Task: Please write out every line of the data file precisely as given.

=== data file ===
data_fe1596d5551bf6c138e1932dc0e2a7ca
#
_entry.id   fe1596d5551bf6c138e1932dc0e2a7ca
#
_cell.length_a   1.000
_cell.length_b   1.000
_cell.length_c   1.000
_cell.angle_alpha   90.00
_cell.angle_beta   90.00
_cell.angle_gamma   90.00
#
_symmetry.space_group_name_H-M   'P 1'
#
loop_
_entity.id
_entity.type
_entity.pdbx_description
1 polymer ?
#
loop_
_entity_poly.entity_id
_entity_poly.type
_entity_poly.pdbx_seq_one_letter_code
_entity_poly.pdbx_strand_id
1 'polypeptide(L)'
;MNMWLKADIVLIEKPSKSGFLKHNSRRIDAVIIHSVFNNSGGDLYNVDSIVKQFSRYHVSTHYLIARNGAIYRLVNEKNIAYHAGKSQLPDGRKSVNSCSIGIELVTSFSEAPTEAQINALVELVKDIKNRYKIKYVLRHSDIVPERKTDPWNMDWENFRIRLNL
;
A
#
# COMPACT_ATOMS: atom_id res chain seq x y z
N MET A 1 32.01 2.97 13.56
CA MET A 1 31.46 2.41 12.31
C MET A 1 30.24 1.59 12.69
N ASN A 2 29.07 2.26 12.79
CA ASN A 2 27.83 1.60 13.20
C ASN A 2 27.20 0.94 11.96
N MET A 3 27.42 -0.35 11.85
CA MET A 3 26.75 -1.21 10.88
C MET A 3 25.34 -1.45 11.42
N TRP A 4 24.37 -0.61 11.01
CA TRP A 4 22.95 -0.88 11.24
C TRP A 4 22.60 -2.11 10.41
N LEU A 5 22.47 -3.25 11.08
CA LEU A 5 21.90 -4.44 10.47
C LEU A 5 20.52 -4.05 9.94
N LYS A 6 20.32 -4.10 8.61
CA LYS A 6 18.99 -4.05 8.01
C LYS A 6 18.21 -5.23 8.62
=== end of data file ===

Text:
data_fe1596d5551bf6c138e1932dc0e2a7ca
#
_entry.id   fe1596d5551bf6c138e1932dc0e2a7ca
#
_cell.length_a   1.000
_cell.length_b   1.000
_cell.length_c   1.000
_cell.angle_alpha   90.00
_cell.angle_beta   90.00
_cell.angle_gamma   90.00
#
_symmetry.space_group_name_H-M   'P 1'
#
loop_
_entity.id
_entity.type
_entity.pdbx_description
1 polymer ?
#
loop_
_entity_poly.entity_id
_entity_poly.type
_entity_poly.pdbx_seq_one_letter_code
_entity_poly.pdbx_strand_id
1 'polypeptide(L)'
;MNMWLKADIVLIEKPSKSGFLKHNSRRIDAVIIHSVFNNSGGDLYNVDSIVKQFSRYHVSTHYLIARNGAIYRLVNEKNIAYHAGKSQLPDGRKSVNSCSIGIELVTSFSEAPTEAQINALVELVKDIKNRYKIKYVLRHSDIVPERKTDPWNMDWENFRIRLNL
;
A
#
# COMPACT_ATOMS: atom_id res chain seq x y z
N MET A 1 32.01 2.97 13.56
CA MET A 1 31.46 2.41 12.31
C MET A 1 30.24 1.59 12.69
N ASN A 2 29.07 2.26 12.79
CA ASN A 2 27.83 1.60 13.20
C ASN A 2 27.20 0.94 11.96
N MET A 3 27.42 -0.35 11.85
CA MET A 3 26.75 -1.21 10.88
C MET A 3 25.34 -1.45 11.42
N TRP A 4 24.37 -0.61 11.01
CA TRP A 4 22.95 -0.88 11.24
C TRP A 4 22.60 -2.11 10.41
N LEU A 5 22.47 -3.25 11.08
CA LEU A 5 21.90 -4.44 10.47
C LEU A 5 20.52 -4.05 9.94
N LYS A 6 20.32 -4.10 8.61
CA LYS A 6 18.99 -4.05 8.01
C LYS A 6 18.21 -5.23 8.62